More Often Than Not.

These days, more often than not, I get to the end of a day feeling like the day ran me, not the other way around.

The digital clock on my phone clicks to 10:47 pm; I do a double take, and then I throw myself on my bed. Remaining moments tick away as I open my Instagram feed or respond to an email. Last night, I spent the last minutes of the day scheduling an appointment to repair the crack in my windshield. And I fell asleep feeling…accomplished, I guess? Or was it agitated?

My mind has the ability to ruthlessly grind in metrics, to-do lists, and chores.

As I reach for the covers each evening, more often than not, I tell myself I’ll wake up early to do the things I didn’t do today. More often than not, I don’t.

For me, it’s the soul things that don’t get done. The things that flourish in quiet spaces.

There just isn’t time to write for self. There isn’t time to read. There isn’t time to make the world beautiful, or to notice the ways in which the world already is.

I’ve heard about this grind before, and how powerful it can get. I wonder if it’s tied to the season of life we reach once we pass “establishing adulthood.” I myself am gaining a working knowledge that this season is a little less shiny and a little less new than the one that preceded it.

I don’t mean to sound like a pessimist. I think dreams are reachable and relationships are life’s great goodness. I think each day is God’s invitation to bring light to dark places, and I think good ultimately wins in the world.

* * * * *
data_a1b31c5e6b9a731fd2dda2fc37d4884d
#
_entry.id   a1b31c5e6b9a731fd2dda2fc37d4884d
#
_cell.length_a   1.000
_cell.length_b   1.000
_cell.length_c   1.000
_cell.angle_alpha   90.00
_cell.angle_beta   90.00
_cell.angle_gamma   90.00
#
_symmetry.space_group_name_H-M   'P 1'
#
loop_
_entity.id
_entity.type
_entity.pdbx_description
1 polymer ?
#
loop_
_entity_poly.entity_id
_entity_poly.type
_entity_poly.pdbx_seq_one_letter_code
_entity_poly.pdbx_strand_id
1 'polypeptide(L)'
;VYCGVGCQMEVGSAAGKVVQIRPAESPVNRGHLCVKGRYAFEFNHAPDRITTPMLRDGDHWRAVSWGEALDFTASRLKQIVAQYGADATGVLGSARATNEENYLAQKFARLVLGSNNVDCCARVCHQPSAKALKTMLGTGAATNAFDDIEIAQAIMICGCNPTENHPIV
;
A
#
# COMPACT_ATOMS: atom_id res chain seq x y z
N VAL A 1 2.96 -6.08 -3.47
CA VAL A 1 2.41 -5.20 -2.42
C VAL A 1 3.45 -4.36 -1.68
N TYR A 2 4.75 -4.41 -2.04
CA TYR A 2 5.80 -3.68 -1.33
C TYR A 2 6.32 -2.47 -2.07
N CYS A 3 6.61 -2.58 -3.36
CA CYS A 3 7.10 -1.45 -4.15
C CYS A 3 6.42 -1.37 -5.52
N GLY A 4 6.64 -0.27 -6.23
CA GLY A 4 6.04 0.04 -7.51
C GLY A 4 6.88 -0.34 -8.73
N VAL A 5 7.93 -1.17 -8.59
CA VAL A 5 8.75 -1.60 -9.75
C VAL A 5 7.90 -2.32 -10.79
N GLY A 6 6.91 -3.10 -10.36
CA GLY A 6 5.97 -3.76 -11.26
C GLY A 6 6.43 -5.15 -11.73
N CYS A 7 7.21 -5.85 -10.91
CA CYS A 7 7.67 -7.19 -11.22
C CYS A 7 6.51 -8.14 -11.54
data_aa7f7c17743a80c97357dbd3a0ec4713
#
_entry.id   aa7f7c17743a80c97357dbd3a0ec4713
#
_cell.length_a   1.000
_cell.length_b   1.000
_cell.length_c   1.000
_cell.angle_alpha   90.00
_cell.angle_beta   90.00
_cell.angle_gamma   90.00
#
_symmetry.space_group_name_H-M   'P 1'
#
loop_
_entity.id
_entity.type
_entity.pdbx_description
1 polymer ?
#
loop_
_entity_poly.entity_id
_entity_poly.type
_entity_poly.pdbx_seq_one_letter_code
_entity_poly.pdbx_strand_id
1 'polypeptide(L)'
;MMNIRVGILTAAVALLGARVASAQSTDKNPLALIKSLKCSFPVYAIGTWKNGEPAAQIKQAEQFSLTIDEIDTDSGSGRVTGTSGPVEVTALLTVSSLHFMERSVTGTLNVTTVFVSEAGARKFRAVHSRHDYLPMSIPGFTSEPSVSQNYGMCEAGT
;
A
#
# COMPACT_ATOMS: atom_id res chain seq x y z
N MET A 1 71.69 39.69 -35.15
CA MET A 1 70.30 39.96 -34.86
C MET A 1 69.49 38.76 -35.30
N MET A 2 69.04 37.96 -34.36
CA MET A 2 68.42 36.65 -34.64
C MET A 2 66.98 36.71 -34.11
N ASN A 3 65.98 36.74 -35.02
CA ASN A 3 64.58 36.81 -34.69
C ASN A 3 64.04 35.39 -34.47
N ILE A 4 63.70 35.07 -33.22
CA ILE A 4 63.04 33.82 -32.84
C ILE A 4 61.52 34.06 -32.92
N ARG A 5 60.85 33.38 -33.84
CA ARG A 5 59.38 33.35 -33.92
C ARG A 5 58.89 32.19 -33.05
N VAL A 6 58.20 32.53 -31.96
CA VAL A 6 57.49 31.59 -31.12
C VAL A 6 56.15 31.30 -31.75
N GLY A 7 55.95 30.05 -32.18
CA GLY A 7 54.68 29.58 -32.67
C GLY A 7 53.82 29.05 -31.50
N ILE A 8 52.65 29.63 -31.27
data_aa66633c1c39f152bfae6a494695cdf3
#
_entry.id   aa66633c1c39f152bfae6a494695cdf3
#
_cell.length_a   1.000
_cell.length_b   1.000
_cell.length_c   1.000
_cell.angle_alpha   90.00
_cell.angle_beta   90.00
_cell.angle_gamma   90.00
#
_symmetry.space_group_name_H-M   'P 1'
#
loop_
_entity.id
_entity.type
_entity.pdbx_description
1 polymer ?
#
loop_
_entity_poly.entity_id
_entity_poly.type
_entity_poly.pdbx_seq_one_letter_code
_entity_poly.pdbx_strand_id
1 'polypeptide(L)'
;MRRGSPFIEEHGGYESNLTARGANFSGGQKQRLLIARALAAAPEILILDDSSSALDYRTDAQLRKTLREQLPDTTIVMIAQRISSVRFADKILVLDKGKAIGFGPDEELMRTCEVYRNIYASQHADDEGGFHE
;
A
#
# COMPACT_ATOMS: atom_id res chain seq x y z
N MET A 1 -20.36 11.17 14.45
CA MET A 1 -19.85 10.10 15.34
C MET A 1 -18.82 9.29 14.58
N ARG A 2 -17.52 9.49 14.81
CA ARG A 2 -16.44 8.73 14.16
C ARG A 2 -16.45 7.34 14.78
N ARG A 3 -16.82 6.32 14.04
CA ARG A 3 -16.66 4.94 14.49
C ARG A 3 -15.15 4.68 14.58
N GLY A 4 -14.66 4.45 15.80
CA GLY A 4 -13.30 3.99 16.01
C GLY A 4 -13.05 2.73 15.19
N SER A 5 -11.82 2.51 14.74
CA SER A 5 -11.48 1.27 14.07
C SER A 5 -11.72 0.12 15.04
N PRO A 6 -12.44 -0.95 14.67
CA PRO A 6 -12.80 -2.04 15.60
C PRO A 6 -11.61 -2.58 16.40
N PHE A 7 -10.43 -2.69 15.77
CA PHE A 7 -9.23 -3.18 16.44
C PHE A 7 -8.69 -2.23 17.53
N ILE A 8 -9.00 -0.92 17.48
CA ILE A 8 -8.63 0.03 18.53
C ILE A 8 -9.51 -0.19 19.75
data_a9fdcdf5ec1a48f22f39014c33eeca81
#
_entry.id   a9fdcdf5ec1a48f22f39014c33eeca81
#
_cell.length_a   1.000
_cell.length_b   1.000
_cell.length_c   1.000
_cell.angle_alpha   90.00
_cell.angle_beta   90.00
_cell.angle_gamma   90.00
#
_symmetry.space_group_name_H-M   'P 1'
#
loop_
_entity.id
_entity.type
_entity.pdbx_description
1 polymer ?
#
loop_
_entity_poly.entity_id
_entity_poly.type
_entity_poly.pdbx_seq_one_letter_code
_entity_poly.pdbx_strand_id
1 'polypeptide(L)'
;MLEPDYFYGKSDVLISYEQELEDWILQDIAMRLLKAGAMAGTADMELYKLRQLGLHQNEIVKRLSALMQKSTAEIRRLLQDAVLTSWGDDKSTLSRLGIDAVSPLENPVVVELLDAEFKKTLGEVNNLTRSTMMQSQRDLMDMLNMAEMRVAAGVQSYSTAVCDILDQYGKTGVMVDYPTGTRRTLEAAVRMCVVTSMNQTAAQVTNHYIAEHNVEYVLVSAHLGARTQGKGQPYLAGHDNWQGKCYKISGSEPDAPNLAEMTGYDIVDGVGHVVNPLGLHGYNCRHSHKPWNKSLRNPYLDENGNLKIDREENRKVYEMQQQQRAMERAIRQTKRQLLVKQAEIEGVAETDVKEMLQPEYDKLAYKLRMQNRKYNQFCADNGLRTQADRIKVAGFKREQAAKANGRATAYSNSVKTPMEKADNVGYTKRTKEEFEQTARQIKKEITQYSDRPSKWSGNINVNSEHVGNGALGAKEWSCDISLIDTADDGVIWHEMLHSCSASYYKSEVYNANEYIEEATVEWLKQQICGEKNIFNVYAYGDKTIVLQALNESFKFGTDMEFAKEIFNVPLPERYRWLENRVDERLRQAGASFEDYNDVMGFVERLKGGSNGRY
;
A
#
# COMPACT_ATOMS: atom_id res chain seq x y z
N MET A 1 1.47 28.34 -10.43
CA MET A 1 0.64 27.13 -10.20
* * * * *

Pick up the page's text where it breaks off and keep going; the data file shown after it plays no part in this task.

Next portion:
But I also think those things take a lot longer to achieve than I once thought they did. I think the journey involves more pain, more listening, more mistakes and missteps than I once thought it did.

My day-to-day “calling” doesn’t seem particularly glamorous or inspiring. And it’s fraught with trade-offs.

I can journal or I can have a clean kitchen.

I can volunteer for a cause that matters or I can be present for a friend I love.

I can attend yet another church (or “not a church”) function or I can lean into my own confusion about where I fit in the church’s story.

I can go for a run or I can notice my jeans don’t fit like they once did, take a deep, brave breath and ask my boyfriend about his day instead.

Of course life isn’t a 1:1 exchange of all those trade-offs, but I do know this: I can’t always do them all. And I write this from a space filled with more choices than many of my friends, who add to their to-do list the rigors of motherhood. I lift my morning cup of coffee to you ladies, champions and warriors all of you.

Sometimes, when I don’t know what choice to make and when I fear nothing I do matters, quantifying my life with metrics becomes a cheap substitute for resting in my worth and being present to this moment. I look at social media more, and I lean towards easy tasks that I can check off a list.

I don’t know that there is a final cure for that response. But more often than not, my heart is really wanting to just rest in worthiness and presence.

That’s the invitation for this fully adult season.

What about you? Where do you turn to bring affirmation or validation to your self on the doubt-filled days? And who would you be if you believed that who you are, as you are is enough? What dreams might you realize by striving less and showing up more?

Katy Johnson lives, dreams, writes, and edits in a messy, watercolored world.  She’s a 29 year old, discovering her hope, her longings, and the wild spaces in her own heart.  Her favorite creative project right now is called Will I Break?, and someday, that manuscript may see the light of day.  For now, she shares her thoughts here.